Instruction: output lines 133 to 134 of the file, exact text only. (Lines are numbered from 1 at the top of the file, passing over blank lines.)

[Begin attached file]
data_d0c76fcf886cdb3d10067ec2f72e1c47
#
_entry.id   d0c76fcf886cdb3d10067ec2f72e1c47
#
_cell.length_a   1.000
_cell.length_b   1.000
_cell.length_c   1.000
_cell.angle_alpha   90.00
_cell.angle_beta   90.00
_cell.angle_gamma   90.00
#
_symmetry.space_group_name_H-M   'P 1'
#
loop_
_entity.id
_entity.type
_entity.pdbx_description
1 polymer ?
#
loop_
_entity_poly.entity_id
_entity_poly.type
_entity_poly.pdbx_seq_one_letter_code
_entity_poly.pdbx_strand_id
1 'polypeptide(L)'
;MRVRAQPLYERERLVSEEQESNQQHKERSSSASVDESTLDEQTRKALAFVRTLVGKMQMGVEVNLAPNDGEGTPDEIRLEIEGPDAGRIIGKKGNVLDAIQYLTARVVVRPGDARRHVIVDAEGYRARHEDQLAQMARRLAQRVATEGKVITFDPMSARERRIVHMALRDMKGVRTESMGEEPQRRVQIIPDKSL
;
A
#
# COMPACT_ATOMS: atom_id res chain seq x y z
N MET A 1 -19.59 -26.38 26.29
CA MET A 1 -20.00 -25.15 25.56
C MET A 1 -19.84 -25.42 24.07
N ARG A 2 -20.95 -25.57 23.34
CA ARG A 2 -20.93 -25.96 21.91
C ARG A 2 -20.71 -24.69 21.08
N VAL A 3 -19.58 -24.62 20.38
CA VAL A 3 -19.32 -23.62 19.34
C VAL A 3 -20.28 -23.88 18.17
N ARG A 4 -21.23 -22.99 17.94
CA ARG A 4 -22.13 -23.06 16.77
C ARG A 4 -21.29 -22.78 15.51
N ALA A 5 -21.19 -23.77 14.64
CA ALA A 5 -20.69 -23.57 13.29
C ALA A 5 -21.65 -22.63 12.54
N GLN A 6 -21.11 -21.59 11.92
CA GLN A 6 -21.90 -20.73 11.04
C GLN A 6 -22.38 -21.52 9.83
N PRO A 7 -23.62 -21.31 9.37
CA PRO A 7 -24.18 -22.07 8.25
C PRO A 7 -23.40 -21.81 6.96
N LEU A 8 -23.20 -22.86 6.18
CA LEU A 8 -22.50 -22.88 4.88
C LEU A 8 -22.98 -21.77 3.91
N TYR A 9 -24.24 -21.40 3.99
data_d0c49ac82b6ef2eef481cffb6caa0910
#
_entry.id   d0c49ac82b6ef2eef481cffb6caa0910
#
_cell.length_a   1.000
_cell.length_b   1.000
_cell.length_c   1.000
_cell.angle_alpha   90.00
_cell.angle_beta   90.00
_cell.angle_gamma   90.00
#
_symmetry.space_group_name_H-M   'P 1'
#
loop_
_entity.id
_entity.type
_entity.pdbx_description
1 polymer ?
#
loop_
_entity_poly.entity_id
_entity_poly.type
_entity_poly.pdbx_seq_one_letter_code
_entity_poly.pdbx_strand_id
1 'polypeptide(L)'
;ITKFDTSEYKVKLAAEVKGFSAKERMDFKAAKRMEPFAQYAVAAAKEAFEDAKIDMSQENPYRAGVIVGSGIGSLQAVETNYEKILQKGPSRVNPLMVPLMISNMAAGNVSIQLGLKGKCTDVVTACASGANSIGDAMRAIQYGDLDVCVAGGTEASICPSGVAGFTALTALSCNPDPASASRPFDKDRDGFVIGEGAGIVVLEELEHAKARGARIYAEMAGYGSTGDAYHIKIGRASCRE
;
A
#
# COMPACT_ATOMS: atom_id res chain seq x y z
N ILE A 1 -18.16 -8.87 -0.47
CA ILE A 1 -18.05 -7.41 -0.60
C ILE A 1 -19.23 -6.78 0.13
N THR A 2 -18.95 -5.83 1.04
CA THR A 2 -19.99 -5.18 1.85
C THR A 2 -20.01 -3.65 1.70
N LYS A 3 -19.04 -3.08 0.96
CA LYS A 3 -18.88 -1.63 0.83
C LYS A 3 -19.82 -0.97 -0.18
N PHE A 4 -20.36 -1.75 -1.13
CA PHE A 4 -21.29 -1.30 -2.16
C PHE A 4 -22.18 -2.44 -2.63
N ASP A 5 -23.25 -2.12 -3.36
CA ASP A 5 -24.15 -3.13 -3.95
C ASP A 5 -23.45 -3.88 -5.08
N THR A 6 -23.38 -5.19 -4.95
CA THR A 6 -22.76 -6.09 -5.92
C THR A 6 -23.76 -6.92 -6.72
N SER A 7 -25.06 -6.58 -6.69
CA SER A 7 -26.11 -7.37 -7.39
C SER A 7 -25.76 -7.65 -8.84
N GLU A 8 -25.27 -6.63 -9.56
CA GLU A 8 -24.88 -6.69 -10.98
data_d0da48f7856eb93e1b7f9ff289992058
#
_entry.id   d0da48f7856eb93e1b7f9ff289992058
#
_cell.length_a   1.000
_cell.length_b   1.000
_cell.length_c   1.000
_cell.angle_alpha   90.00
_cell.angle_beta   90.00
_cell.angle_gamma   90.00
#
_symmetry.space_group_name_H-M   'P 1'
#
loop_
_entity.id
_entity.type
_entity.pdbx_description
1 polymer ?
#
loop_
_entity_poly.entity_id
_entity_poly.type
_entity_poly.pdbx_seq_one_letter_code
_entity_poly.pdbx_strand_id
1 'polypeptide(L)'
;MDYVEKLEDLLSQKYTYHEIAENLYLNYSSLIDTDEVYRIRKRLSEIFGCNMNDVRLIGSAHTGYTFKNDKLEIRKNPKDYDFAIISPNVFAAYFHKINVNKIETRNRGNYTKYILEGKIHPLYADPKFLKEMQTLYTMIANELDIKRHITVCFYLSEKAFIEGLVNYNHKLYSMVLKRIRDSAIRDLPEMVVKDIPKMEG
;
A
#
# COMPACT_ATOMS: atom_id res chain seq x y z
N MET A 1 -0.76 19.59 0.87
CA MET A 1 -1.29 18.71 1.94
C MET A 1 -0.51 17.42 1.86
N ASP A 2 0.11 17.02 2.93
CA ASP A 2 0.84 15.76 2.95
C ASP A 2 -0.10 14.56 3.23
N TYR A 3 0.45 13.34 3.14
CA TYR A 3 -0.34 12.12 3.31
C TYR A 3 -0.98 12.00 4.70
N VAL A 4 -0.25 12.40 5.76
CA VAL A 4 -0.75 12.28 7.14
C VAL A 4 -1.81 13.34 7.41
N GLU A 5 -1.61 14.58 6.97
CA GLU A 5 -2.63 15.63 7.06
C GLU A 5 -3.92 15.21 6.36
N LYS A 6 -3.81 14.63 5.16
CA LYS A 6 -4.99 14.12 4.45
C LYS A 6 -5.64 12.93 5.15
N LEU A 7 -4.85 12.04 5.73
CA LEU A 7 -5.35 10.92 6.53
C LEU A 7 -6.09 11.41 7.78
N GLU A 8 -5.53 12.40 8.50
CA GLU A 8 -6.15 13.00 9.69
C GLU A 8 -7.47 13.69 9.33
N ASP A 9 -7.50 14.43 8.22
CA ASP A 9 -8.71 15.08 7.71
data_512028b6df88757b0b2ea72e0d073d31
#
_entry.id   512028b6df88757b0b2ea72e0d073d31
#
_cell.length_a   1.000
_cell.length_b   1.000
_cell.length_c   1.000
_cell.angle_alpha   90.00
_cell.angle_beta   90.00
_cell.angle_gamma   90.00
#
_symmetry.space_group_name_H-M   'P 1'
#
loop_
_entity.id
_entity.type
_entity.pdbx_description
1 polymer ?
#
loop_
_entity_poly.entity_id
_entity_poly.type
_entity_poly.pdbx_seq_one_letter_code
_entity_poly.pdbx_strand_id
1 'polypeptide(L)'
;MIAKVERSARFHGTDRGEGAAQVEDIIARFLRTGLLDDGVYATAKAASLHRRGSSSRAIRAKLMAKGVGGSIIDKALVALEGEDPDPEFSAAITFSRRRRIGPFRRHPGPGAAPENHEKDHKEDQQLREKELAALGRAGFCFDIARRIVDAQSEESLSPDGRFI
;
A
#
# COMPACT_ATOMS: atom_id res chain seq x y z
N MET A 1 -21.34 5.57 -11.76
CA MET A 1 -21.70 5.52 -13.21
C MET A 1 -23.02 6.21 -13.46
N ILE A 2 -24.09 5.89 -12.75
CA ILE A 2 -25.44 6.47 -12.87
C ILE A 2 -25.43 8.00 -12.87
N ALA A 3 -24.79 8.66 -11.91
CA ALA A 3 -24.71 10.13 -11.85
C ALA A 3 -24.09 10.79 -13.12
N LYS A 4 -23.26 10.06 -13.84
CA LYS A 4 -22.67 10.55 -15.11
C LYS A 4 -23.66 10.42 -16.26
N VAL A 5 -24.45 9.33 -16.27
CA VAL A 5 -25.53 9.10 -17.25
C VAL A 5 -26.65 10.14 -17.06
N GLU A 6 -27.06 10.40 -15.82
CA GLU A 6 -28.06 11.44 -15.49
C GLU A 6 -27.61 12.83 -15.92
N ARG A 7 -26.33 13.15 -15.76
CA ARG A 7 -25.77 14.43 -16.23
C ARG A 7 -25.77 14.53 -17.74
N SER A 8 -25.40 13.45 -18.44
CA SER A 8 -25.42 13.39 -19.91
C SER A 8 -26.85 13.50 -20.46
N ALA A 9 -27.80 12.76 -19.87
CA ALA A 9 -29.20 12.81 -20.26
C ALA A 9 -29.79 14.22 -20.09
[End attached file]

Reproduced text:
1 'polypeptide(L)'
;MDYVEKLEDLLSQKYTYHEIAENLYLNYSSLIDTDEVYRIRKRLSEIFGCNMNDVRLIGSAHTGYTFKNDKLEIRKNPKDYDFAIISPNVFAAYFHKINVNKIETRNRGNYTKYILEGKIHPLYADPKFLKEMQTLYTMIANELDIKRHITVCFYLSEKAFIEGLVNYNHKLYSMVLKRIRDSAIRDLPEMVVKDIPKMEG